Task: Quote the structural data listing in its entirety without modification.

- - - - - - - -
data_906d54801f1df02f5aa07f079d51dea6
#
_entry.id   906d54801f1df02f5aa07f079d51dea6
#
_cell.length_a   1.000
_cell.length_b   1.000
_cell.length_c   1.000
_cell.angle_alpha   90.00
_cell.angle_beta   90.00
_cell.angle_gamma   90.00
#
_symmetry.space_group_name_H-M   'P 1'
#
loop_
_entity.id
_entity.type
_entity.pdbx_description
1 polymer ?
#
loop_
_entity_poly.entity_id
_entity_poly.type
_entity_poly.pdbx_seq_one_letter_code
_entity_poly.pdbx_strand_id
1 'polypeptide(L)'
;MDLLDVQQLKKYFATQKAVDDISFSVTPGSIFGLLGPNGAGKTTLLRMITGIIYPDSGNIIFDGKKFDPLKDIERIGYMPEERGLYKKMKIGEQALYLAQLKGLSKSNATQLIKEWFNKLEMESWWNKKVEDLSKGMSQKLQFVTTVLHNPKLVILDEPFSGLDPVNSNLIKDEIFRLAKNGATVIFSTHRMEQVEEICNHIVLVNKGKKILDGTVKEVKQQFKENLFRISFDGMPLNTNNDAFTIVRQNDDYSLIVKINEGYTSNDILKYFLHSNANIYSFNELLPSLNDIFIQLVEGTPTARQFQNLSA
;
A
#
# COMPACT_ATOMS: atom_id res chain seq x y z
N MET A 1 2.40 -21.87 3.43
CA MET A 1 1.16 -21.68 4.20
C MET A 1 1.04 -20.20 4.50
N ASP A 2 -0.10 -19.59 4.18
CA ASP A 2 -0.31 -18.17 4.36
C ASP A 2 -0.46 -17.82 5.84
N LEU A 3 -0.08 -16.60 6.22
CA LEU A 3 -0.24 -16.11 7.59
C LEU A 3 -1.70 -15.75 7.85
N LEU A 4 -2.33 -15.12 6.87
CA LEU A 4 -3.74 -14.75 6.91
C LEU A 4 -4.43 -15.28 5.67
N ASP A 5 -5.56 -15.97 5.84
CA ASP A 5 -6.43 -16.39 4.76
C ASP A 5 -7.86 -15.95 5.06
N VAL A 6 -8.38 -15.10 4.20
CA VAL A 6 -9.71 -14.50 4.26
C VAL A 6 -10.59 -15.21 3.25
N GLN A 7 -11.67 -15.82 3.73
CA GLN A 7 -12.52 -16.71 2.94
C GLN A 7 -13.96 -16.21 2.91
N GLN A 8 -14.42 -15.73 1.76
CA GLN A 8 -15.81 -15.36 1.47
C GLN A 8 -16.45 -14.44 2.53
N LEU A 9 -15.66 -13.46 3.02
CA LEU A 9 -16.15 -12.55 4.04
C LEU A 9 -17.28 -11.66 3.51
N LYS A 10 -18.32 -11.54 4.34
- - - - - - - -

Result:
data_906d54801f1df02f5aa07f079d51dea6
#
_entry.id   906d54801f1df02f5aa07f079d51dea6
#
_cell.length_a   1.000
_cell.length_b   1.000
_cell.length_c   1.000
_cell.angle_alpha   90.00
_cell.angle_beta   90.00
_cell.angle_gamma   90.00
#
_symmetry.space_group_name_H-M   'P 1'
#
loop_
_entity.id
_entity.type
_entity.pdbx_description
1 polymer ?
#
loop_
_entity_poly.entity_id
_entity_poly.type
_entity_poly.pdbx_seq_one_letter_code
_entity_poly.pdbx_strand_id
1 'polypeptide(L)'
;MDLLDVQQLKKYFATQKAVDDISFSVTPGSIFGLLGPNGAGKTTLLRMITGIIYPDSGNIIFDGKKFDPLKDIERIGYMPEERGLYKKMKIGEQALYLAQLKGLSKSNATQLIKEWFNKLEMESWWNKKVEDLSKGMSQKLQFVTTVLHNPKLVILDEPFSGLDPVNSNLIKDEIFRLAKNGATVIFSTHRMEQVEEICNHIVLVNKGKKILDGTVKEVKQQFKENLFRISFDGMPLNTNNDAFTIVRQNDDYSLIVKINEGYTSNDILKYFLHSNANIYSFNELLPSLNDIFIQLVEGTPTARQFQNLSA
;
A
#
# COMPACT_ATOMS: atom_id res chain seq x y z
N MET A 1 2.40 -21.87 3.43
CA MET A 1 1.16 -21.68 4.20
C MET A 1 1.04 -20.20 4.50
N ASP A 2 -0.10 -19.59 4.18
CA ASP A 2 -0.31 -18.17 4.36
C ASP A 2 -0.46 -17.82 5.84
N LEU A 3 -0.08 -16.60 6.22
CA LEU A 3 -0.24 -16.11 7.59
C LEU A 3 -1.70 -15.75 7.85
N LEU A 4 -2.33 -15.12 6.87
CA LEU A 4 -3.74 -14.75 6.91
C LEU A 4 -4.43 -15.28 5.67
N ASP A 5 -5.56 -15.97 5.84
CA ASP A 5 -6.43 -16.39 4.76
C ASP A 5 -7.86 -15.95 5.06
N VAL A 6 -8.38 -15.10 4.20
CA VAL A 6 -9.71 -14.50 4.26
C VAL A 6 -10.59 -15.21 3.25
N GLN A 7 -11.67 -15.82 3.73
CA GLN A 7 -12.52 -16.71 2.94
C GLN A 7 -13.96 -16.21 2.91
N GLN A 8 -14.42 -15.73 1.76
CA GLN A 8 -15.81 -15.36 1.47
C GLN A 8 -16.45 -14.44 2.53
N LEU A 9 -15.66 -13.46 3.02
CA LEU A 9 -16.15 -12.55 4.04
C LEU A 9 -17.28 -11.66 3.51
N LYS A 10 -18.32 -11.54 4.34